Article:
Here comes the rain again

April 11, 2017

For the second week in a row, heavy rain, thunderstorms, strong winds and large swells are set to affect much of New Zealand. This time round, the northeasterly flow ahead of a Low in the Tasman Sea is dragging a lot of humid, sub-tropical air down across New Zealand. Warm air can hold more moisture, so we’re expecting heavy rain – especially for the West Coast of the South Island, Otago, and much of the North Island.

On Wednesday, thunderstorms with downpours of up to 40mm in an hour are expected to affect the upper North Island north of a line from Taranaki to the Bay of Plenty. There are numerous Severe Weather Watches and Warnings in place and these will be updated throughout this event.
“Many regions are already waterlogged; to make things worse, some of these areas are about to get more heavy rain,” explained MetService Meteorologist Lisa Murray. “Severe Weather Watches and Warnings will be updated as soon as any new information is available, so make sure you check our website regularly for the latest information.”

Meanwhile, Tropical Cyclone Cook is currently south of New Caledonia and expected to track south-southeast. As it passes latitude 25 degrees south, Cook will move into MetService’s area of responsibility as the official Tropical Cyclone Warning Centre for this region (more information about the Wellington Tropical Cyclone Warning Centre can be found on our website: Tropical Cyclone Monitoring). Tropical Cyclone Cook is then expected to transition into a mid-latitude low, remaining a significant weather system with strong winds and heavy rain. You can read more about extra tropical cyclones at this blog: Tropical cyclones: extra-tropical transition. Tropical Cyclone Cook will then become simply “Cyclone Cook” and, although it will no longer be a TC, it could still bring damaging winds, heavy rain and significant storm surge for those exposed to the onshore flow.

However, before Cyclone Cook nears us, the Tasman Sea Low will bring heavy rain to New Zealand, along with the potential for flooding for the upper North Island in particular. Cyclone Cook may then prolong the rainfall in some of the already-affected areas. The Bay of Plenty is expected to get the largest rainfall totals, with 200 – 250mm expected to fall over 48 hours. These kinds of rainfall totals will have significant impacts in already waterlogged areas – and Cook has the potential to add to this.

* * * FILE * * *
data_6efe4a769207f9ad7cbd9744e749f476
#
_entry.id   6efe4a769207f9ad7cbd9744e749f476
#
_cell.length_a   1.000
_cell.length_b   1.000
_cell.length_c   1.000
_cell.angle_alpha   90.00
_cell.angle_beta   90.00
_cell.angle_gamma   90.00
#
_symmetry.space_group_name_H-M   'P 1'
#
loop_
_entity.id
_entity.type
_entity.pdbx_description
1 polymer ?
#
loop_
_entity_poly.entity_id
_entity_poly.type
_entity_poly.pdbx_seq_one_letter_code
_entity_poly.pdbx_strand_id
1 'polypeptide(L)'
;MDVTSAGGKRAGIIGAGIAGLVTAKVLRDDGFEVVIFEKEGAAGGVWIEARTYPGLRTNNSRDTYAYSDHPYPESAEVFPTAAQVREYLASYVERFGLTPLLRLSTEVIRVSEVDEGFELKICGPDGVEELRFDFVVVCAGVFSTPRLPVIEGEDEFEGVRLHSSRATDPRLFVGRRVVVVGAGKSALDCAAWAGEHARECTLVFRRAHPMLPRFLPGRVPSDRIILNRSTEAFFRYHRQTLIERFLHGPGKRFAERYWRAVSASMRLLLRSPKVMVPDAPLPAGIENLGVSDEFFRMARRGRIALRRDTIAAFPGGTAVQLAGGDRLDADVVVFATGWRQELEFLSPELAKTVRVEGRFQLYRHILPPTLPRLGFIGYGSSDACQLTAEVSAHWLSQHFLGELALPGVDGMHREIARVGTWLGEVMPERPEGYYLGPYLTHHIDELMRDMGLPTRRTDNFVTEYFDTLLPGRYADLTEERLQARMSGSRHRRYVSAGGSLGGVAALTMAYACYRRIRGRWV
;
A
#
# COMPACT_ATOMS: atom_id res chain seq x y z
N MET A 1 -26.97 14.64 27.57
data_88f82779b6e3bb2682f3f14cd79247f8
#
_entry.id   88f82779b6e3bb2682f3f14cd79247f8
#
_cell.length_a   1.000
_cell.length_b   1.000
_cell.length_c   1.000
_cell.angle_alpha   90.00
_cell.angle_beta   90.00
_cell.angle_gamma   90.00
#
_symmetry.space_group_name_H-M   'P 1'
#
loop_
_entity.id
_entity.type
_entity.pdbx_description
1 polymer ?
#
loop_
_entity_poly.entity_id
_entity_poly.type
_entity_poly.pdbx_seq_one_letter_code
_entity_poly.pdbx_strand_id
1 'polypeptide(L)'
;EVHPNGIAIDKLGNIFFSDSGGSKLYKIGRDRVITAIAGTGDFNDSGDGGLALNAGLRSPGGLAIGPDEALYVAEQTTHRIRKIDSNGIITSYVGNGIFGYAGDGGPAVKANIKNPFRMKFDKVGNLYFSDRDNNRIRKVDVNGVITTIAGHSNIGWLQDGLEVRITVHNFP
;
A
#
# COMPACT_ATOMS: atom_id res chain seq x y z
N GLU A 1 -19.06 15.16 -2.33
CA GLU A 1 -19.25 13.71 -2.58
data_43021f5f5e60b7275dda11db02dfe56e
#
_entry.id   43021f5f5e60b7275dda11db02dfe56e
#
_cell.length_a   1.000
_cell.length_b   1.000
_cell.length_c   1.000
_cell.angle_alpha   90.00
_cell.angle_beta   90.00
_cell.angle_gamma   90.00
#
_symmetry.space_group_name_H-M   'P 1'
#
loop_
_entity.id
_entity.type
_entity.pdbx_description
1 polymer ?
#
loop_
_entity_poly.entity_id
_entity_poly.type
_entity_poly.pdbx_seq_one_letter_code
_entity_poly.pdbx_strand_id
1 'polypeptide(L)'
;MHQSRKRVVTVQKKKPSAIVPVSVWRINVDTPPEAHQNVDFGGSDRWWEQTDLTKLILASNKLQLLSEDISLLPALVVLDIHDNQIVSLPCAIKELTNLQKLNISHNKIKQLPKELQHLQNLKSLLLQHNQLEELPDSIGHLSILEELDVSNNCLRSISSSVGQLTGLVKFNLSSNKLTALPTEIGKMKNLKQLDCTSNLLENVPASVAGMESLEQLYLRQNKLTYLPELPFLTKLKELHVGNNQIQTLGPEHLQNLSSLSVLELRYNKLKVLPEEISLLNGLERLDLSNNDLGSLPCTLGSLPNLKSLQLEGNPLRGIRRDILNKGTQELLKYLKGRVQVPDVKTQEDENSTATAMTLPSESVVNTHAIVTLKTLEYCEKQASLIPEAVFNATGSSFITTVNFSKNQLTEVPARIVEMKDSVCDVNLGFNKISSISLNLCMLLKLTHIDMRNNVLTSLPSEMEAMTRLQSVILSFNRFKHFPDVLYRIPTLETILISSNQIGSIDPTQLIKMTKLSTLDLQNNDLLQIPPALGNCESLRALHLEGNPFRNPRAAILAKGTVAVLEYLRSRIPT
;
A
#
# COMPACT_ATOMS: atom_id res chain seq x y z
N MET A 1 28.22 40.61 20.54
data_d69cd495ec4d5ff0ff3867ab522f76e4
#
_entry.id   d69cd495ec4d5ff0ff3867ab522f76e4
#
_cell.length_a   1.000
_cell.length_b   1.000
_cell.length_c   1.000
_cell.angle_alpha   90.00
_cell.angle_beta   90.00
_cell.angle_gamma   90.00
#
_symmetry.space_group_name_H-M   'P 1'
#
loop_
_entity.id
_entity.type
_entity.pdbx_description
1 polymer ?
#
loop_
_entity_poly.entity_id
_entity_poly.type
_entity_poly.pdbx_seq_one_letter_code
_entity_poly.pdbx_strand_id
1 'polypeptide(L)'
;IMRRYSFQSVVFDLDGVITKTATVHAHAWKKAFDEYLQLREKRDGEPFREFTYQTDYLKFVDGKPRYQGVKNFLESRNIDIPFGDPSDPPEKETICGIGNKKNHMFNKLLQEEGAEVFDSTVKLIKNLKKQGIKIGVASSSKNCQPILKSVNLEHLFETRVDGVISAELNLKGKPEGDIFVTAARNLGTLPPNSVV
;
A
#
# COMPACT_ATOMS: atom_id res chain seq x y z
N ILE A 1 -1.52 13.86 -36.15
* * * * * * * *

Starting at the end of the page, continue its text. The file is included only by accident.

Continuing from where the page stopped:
Cyclone Cook may also bring severe gales to parts of the North Island. However, there is still some uncertainty regarding the track of the Cyclone, and this will influence which areas see the worst of the winds at the end of the week. Again, MetService Warnings and Watches will keep the public and emergency management up to date with potential areas of impact.

“Before you head off on your Easter break it will be especially important to check the latest weather forecast, Watches and Warnings, as well as checking the NZTA website for any heavy traffic or road closures,” advises Murray. “If the weather is bad, it might be worth postponing travel until the weather passes.”

The low in the Tasman Sea causes several fronts to cross New Zealand, bringing heavy rain. Further North, Tropical Cyclone Cook is beginning to move southwards.

Watches and Warnings have already been issued for many parts of the country, and will be updated at least every twelve hours as the event unfolds.


Official Severe Weather Watches and Warnings are reviewed and re-issued by MetService at least every twelve hours, and more often if necessary. To get the most up to date information on severe weather around the country, or any other forecasts, see or on mobile devices at You can also follow our updates on MetService TV, at MetService New Zealand on Facebook@metservice  and @MetServiceWARN on Twitter and at

MetService issues Warnings, Watches and Outlooks for severe weather over New Zealand.

Warnings are about taking action when severe weather is imminent or is occurring. They are issued only when required.
Recommendation: ACT 

Watches are about being alert when severe weather is possible, but not sufficiently imminent or certain for a Warning to be issued. They are issued only when required.
Recommendation: BE READY 

Outlooks are about looking ahead, providing advance information on possible future Watches and/or Warnings. They are issued routinely once or twice a day.
Recommendation: PLAN 

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